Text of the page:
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Tesla's newest autopilot feature poses yet more risks

Since 2018, Tesla has added several functions to its Navigate on Autopilot feature. One feature flashes a warning to drivers who try to change lanes without putting their hands on the wheel while another innovation steers the vehicle back into its lane if it senses a potential collision. Despite these new functions, some say that Tesla's Autopilot is not completely safe on California roads.

Consumer Reports recently looked at the Navigate on Autopilot feature for its ability to make a car change lanes without a driver's input. This optional feature was found to make poor decisions, sometimes cutting off cars that are speeding up and even making maneuvers that violated traffic laws. The feature was found to be especially problematic during merges. It would automatically brake to maintain a safe distance from other vehicles.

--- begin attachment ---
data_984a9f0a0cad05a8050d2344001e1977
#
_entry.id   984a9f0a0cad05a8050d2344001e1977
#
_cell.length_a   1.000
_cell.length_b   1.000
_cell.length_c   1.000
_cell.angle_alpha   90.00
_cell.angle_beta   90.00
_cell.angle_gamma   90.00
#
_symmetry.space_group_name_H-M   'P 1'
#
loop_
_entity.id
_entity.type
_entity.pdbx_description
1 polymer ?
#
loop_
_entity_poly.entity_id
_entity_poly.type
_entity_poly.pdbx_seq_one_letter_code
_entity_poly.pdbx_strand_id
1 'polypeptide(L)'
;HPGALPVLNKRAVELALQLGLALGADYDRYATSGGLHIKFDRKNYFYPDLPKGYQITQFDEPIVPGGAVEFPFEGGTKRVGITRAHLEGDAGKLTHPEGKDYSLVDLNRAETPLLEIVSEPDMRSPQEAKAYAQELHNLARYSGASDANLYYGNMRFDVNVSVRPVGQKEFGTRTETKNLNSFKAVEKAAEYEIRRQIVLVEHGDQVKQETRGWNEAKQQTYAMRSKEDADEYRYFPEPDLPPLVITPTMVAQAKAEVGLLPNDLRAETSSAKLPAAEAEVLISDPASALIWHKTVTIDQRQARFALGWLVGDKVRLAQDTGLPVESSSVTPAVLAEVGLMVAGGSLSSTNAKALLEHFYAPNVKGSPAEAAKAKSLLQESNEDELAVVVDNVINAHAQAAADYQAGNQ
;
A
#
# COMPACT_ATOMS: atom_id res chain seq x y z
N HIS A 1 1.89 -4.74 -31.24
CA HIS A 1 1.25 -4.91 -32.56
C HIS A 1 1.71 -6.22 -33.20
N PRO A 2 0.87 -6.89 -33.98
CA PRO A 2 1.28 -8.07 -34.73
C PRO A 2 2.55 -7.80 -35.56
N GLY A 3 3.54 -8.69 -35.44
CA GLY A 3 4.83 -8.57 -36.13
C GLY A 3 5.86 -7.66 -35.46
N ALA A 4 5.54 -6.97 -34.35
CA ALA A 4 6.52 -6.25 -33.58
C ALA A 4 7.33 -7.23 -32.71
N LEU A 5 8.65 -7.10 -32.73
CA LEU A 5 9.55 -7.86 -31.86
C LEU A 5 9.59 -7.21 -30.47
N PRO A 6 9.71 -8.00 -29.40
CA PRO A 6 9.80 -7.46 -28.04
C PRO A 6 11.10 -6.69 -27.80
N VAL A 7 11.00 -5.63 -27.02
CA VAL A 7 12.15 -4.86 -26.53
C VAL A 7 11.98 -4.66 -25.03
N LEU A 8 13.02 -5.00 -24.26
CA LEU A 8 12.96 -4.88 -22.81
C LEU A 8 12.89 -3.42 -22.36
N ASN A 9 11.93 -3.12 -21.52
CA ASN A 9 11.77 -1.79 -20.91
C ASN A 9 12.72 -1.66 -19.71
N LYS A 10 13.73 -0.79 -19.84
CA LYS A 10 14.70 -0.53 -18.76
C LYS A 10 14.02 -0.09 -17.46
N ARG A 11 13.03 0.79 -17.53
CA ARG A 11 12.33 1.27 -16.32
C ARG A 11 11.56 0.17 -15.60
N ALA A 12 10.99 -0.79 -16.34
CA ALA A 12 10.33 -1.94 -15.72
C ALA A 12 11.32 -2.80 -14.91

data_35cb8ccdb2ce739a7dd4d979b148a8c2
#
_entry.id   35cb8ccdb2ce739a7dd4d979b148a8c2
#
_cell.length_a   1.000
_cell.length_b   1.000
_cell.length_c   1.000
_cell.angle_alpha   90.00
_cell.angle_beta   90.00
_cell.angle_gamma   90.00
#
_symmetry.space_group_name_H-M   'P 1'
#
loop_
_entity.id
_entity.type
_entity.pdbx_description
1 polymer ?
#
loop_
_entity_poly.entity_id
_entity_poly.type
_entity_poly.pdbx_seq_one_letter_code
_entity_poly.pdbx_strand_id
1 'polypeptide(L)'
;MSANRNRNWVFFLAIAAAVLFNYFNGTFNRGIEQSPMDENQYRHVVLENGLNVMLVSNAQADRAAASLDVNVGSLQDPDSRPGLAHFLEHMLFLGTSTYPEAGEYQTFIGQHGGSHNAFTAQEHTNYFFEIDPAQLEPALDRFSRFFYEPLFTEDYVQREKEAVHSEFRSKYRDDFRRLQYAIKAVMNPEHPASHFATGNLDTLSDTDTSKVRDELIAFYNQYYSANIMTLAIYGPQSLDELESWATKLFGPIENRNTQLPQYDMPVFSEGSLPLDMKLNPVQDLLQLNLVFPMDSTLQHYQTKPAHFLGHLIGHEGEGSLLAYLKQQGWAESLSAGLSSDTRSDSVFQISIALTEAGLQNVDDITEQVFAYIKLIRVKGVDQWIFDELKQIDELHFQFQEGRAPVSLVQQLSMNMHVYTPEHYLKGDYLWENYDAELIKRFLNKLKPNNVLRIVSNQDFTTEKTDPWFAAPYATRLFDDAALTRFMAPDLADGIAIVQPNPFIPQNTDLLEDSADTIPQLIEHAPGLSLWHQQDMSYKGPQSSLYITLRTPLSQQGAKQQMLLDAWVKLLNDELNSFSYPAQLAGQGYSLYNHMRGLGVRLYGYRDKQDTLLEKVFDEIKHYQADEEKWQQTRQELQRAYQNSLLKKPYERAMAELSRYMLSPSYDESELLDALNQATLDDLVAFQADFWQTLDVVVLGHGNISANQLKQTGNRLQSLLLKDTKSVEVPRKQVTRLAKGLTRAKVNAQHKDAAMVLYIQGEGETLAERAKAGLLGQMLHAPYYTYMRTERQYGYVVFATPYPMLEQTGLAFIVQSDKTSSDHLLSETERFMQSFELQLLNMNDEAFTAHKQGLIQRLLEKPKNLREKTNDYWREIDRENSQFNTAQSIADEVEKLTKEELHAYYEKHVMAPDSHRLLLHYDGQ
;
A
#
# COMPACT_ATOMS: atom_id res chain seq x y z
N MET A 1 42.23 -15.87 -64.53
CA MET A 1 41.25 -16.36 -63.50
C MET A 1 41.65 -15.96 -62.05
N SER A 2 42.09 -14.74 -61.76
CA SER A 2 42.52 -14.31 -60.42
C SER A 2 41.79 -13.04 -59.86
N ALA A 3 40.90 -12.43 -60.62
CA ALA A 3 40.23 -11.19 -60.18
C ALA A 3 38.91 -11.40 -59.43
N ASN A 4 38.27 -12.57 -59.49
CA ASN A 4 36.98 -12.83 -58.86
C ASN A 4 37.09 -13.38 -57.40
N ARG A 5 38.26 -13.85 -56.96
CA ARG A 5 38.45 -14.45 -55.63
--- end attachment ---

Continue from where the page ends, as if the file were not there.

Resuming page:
Analysts concluded that the system performs worse than a human driver. The result of this study may be a blow to the automaker as it continues to try to boost safety on its vehicles. Three deadly crashes have already occurred that involved Tesla vehicles on Autopilot. Tesla responded by saying that drivers are still responsible for maintaining control of their vehicles and that this responsibility includes changing lanes.

A driver who becomes negligent through the influence of new safety tech may cause a crash. In many cases, though, multiple parties can be at fault. A victim who wishes to seek compensation may consult with an attorney. Legal counsel could explain how much a plaintiff may be eligible for. A successful personal injury claim can cover things like medical expenses, lost wages and the diminished capacity to earn a living. A lawyer may negotiate for a settlement.

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